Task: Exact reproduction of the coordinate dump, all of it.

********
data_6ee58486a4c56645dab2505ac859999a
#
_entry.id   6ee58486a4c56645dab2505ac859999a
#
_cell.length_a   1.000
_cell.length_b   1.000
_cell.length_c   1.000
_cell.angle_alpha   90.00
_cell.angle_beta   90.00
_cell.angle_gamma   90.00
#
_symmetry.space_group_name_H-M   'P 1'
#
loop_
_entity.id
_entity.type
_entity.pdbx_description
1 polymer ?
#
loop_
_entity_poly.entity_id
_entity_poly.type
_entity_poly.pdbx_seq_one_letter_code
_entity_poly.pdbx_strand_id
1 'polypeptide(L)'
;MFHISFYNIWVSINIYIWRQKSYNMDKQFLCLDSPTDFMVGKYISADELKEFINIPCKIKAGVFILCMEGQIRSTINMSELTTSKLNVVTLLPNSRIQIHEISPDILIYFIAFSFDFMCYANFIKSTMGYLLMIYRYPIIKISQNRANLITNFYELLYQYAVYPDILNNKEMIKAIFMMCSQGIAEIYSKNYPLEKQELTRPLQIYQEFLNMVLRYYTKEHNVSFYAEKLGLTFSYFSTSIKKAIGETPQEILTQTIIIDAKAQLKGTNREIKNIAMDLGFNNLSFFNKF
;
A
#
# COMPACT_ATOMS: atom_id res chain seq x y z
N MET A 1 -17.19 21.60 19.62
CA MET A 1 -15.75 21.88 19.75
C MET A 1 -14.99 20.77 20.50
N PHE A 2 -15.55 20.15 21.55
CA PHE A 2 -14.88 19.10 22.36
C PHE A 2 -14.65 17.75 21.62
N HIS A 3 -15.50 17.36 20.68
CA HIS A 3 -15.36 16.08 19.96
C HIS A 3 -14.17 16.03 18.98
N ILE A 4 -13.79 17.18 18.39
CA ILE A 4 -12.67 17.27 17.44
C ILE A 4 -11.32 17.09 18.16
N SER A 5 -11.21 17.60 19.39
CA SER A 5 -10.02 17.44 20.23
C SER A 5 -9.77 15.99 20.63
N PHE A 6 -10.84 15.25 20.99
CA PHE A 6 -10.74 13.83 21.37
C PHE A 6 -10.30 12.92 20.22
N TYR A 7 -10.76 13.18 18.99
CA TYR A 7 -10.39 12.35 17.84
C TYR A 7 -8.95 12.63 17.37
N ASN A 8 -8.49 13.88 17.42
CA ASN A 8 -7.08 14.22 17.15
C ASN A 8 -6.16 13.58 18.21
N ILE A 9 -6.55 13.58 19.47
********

data_6ee58486a4c56645dab2505ac859999a
#
_entry.id   6ee58486a4c56645dab2505ac859999a
#
_cell.length_a   1.000
_cell.length_b   1.000
_cell.length_c   1.000
_cell.angle_alpha   90.00
_cell.angle_beta   90.00
_cell.angle_gamma   90.00
#
_symmetry.space_group_name_H-M   'P 1'
#
loop_
_entity.id
_entity.type
_entity.pdbx_description
1 polymer ?
#
loop_
_entity_poly.entity_id
_entity_poly.type
_entity_poly.pdbx_seq_one_letter_code
_entity_poly.pdbx_strand_id
1 'polypeptide(L)'
;MFHISFYNIWVSINIYIWRQKSYNMDKQFLCLDSPTDFMVGKYISADELKEFINIPCKIKAGVFILCMEGQIRSTINMSELTTSKLNVVTLLPNSRIQIHEISPDILIYFIAFSFDFMCYANFIKSTMGYLLMIYRYPIIKISQNRANLITNFYELLYQYAVYPDILNNKEMIKAIFMMCSQGIAEIYSKNYPLEKQELTRPLQIYQEFLNMVLRYYTKEHNVSFYAEKLGLTFSYFSTSIKKAIGETPQEILTQTIIIDAKAQLKGTNREIKNIAMDLGFNNLSFFNKF
;
A
#
# COMPACT_ATOMS: atom_id res chain seq x y z
N MET A 1 -17.19 21.60 19.62
CA MET A 1 -15.75 21.88 19.75
C MET A 1 -14.99 20.77 20.50
N PHE A 2 -15.55 20.15 21.55
CA PHE A 2 -14.88 19.10 22.36
C PHE A 2 -14.65 17.75 21.62
N HIS A 3 -15.50 17.36 20.68
CA HIS A 3 -15.36 16.08 19.96
C HIS A 3 -14.17 16.03 18.98
N ILE A 4 -13.79 17.18 18.39
CA ILE A 4 -12.67 17.27 17.44
C ILE A 4 -11.32 17.09 18.16
N SER A 5 -11.21 17.60 19.39
CA SER A 5 -10.02 17.44 20.23
C SER A 5 -9.77 15.99 20.63
N PHE A 6 -10.84 15.25 20.99
CA PHE A 6 -10.74 13.83 21.37
C PHE A 6 -10.30 12.92 20.22
N TYR A 7 -10.76 13.18 18.99
CA TYR A 7 -10.39 12.35 17.84
C TYR A 7 -8.95 12.63 17.37
N ASN A 8 -8.49 13.88 17.42
CA ASN A 8 -7.08 14.22 17.15
C ASN A 8 -6.16 13.58 18.21
N ILE A 9 -6.55 13.58 19.47